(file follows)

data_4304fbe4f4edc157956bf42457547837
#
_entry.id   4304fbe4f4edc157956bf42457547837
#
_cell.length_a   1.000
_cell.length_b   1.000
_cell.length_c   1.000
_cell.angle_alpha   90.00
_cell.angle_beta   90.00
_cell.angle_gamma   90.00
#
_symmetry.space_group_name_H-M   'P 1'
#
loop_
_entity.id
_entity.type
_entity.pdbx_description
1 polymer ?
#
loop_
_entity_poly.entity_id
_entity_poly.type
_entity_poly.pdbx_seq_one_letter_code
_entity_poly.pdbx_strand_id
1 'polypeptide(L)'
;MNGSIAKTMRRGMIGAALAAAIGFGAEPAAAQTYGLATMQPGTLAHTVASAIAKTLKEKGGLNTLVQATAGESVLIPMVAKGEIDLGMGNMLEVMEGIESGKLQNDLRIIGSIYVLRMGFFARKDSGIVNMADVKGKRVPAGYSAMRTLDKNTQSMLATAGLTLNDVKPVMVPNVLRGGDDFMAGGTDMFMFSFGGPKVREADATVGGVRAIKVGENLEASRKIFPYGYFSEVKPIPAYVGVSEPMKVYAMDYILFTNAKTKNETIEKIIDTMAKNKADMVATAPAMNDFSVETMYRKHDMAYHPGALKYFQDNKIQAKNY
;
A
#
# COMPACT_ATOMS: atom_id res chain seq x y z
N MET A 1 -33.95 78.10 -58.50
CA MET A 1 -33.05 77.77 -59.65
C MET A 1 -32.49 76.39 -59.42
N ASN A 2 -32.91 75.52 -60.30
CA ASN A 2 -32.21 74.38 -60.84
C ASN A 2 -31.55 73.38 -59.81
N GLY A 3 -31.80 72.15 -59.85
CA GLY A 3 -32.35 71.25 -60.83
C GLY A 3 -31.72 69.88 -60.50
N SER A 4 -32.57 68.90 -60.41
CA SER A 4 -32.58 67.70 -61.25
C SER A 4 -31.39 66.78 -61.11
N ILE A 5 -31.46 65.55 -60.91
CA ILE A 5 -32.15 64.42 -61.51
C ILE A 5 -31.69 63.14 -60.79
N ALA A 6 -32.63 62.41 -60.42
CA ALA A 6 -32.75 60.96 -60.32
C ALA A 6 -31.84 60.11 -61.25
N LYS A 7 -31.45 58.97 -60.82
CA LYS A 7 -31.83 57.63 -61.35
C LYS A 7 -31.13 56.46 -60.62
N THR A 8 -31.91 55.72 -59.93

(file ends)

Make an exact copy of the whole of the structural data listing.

data_4304fbe4f4edc157956bf42457547837
#
_entry.id   4304fbe4f4edc157956bf42457547837
#
_cell.length_a   1.000
_cell.length_b   1.000
_cell.length_c   1.000
_cell.angle_alpha   90.00
_cell.angle_beta   90.00
_cell.angle_gamma   90.00
#
_symmetry.space_group_name_H-M   'P 1'
#
loop_
_entity.id
_entity.type
_entity.pdbx_description
1 polymer ?
#
loop_
_entity_poly.entity_id
_entity_poly.type
_entity_poly.pdbx_seq_one_letter_code
_entity_poly.pdbx_strand_id
1 'polypeptide(L)'
;MNGSIAKTMRRGMIGAALAAAIGFGAEPAAAQTYGLATMQPGTLAHTVASAIAKTLKEKGGLNTLVQATAGESVLIPMVAKGEIDLGMGNMLEVMEGIESGKLQNDLRIIGSIYVLRMGFFARKDSGIVNMADVKGKRVPAGYSAMRTLDKNTQSMLATAGLTLNDVKPVMVPNVLRGGDDFMAGGTDMFMFSFGGPKVREADATVGGVRAIKVGENLEASRKIFPYGYFSEVKPIPAYVGVSEPMKVYAMDYILFTNAKTKNETIEKIIDTMAKNKADMVATAPAMNDFSVETMYRKHDMAYHPGALKYFQDNKIQAKNY
;
A
#
# COMPACT_ATOMS: atom_id res chain seq x y z
N MET A 1 -33.95 78.10 -58.50
CA MET A 1 -33.05 77.77 -59.65
C MET A 1 -32.49 76.39 -59.42
N ASN A 2 -32.91 75.52 -60.30
CA ASN A 2 -32.21 74.38 -60.84
C ASN A 2 -31.55 73.38 -59.81
N GLY A 3 -31.80 72.15 -59.85
CA GLY A 3 -32.35 71.25 -60.83
C GLY A 3 -31.72 69.88 -60.50
N SER A 4 -32.57 68.90 -60.41
CA SER A 4 -32.58 67.70 -61.25
C SER A 4 -31.39 66.78 -61.11
N ILE A 5 -31.46 65.55 -60.91
CA ILE A 5 -32.15 64.42 -61.51
C ILE A 5 -31.69 63.14 -60.79
N ALA A 6 -32.63 62.41 -60.42
CA ALA A 6 -32.75 60.96 -60.32
C ALA A 6 -31.84 60.11 -61.25
N LYS A 7 -31.45 58.97 -60.82
CA LYS A 7 -31.83 57.63 -61.35
C LYS A 7 -31.13 56.46 -60.62
N THR A 8 -31.91 55.72 -59.93